Jul 10, 2008 at 3:51 pm

    Ahh Northern Michigan Golf. I remember the days before we moved the family to Tucson, Arizona a few years back. After viewing your photos it makes me jealous. That was one course I wanted to play but didn’t. Words sometimes don’t do things this beautiful justice. One of my favorites up that way is Black Forest. The city it’s in isn’t coming to mind where it’s located. But thank you for the trip down memory lane. Great post.

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Courses

Kingston Heath: The Hype is Real

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We touched ground late in the afternoon at Melbourne Airport and checked in very, very late at hotel Grand Hyatt. Don’t ask about our driving and navigating skills. It shouldn’t have taken us as long as we did. Even with GPS we failed miserably, but our dear friend had been so kind to arrange a room with a magnificent view on the 32nd floor for us.

(C) Jacob Sjöman. jacob@sjomanart.com

The skyline in Melbourne was amazing, and what a vibrant, multicultural city Melbourne turned out to be when we later visited the streets to catch a late dinner. The next morning, we headed out to one of the finest golf courses that you can find Down Under: Kingston Heath. We had heard so many great things about this course, and to be honest we were a bit worried it almost was too hyped up. Luckily, there were no disappointments.

Early morning at Kingston Heath C) Jacob Sjöman.

Here’s the thing about Kingston Heath. You’re driving in the middle of a suburb in Melbourne and then suddenly you see the sign, “Kingston Heath.” Very shortly after the turn, you’re at the club. This is very different than the other golf courses we’ve visited on this trip Down Under, where we’ve had to drive for several miles to get from the front gates to the club house.

(C) Jacob Sjöman. jacob@sjomanart.com

Nevertheless, this course and its wonderful turf danced in front of us from the very first minute of our arrival. With a perfect sunrise and a very picture friendly magic morning mist, we walked out on the course and captured a few photos. Well, hundreds to be honest. The shapes and details are so pure and well defined.

(C) Jacob Sjöman. jacob@sjomanart.com

Kingston Heath was designed by Dan Soutar back in 1925 with help and guidance from the legendary golf architect Dr. Alister MacKenzie, who added to its excellent bunkering system. Dr. MacKenzie’s only design suggestion was to change Soutar’s 15th hole from a 222-yard par-4 (with a blind tee shot) to a par-3. Today, this hole is considered to be one the best par-3 holes Down Under, and I can understand why.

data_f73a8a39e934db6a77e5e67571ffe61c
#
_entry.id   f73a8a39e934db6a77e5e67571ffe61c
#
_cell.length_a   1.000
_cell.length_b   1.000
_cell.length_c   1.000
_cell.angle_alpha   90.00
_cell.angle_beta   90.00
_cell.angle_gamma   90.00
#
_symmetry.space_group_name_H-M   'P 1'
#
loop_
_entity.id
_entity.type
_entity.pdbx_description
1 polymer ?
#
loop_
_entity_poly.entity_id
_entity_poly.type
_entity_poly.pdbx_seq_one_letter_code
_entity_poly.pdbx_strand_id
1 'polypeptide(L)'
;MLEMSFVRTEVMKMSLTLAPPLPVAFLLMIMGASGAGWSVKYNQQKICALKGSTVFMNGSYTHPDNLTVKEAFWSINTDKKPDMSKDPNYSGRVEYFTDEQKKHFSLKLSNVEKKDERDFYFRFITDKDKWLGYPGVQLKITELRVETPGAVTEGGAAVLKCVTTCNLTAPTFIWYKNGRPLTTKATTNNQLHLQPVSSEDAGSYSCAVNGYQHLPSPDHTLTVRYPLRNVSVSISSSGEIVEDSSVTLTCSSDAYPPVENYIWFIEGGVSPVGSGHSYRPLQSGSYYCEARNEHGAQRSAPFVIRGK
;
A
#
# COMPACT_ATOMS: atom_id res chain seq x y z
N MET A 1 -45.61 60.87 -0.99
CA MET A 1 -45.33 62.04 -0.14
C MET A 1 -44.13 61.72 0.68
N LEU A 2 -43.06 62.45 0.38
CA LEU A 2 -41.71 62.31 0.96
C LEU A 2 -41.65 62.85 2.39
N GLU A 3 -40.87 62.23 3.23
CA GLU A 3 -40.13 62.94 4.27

I am normally not a big fan of flat courses, but I will make a rare exception for Kingston Heath. It’s a course that’s both fun and puts your strategic skills to a serious test. Our experience is that you need to plan your shots carefully, and never forget to stay out of its deep bunkers. They’re not easy.

The bunker shapes are brilliant. (C) Jacob Sjöman.

Kingston Heath is not super long in distance, but it will still give you a tough test. You definitely need to be straight to earn a good score. If you are in Melbourne, this is the golf course I would recommend above all others.

Next up: Metropolitan. Stay tuned!

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Courses

Barnbougle Lost Farm: 20 Holes of Pure Joy

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Another early day in Tasmania, and we were exploring the Bill Coore and Ben Crenshaw-design, Barnbougle Lost Farm. The course was completed in 2010, four years after the neighbor Barnbougle Dunes, resulting in much excitement in the world of golf upon opening.

Johan and I teed off at 10 a.m. to enjoy the course at our own pace in its full glory under clear blue skies. Barnbougle Lost Farm starts out quite easy, but it quickly turns into a true test of links golf. You will certainly need to bring some tactical and smart planning in order to get close to many of the pin positions.

The third hole is a prime example. With its sloping two-tiered green, it provides a fun challenge and makes you earn birdie — even if your tee and approach shots put you in a good position. This is one of the things I love about this course; it adds a welcome dimension to the game and something you probably don’t experience on most golf courses.

(C) Jacob Sjöman. jacob@sjomanart.com

The 4th is an iconic signature hole called “Sals Point,” named after course owner Richard Sattler’s wife (she was hoping to build a summer home on the property before it was turned into a golf course). A strikingly beautiful par-3, this hole is short in distance but guarded with luring bunkers. When the prevailing northwesterly wind comes howling in from the ocean, the hole will leave you exposed and pulling out one of your long irons for the tee shot. We left No. 4 with two bogeys with a strong desire for revenge.

Later in the round, we notice our scorecard had a hole numbered “13A” just after the 13th. We then noticed there was also an “18A.” That’s because Barnbougle Lost Farm offers golfers 20 holes. The designers believed that 13A was “too good to leave out” of the main routing, and 18A acts as a final betting hole to help decide a winner if you’re left all square. And yes, we played both 13A and 18A.

I need to say I liked Lost Farm for many reasons; it feels fresh and has some quirky holes including the 5th and the breathtaking 4th. The fact that it balks tradition with 20 holes is something I love. It also feels like an (almost) flawless course, and you will find new things to enjoy every time you play it.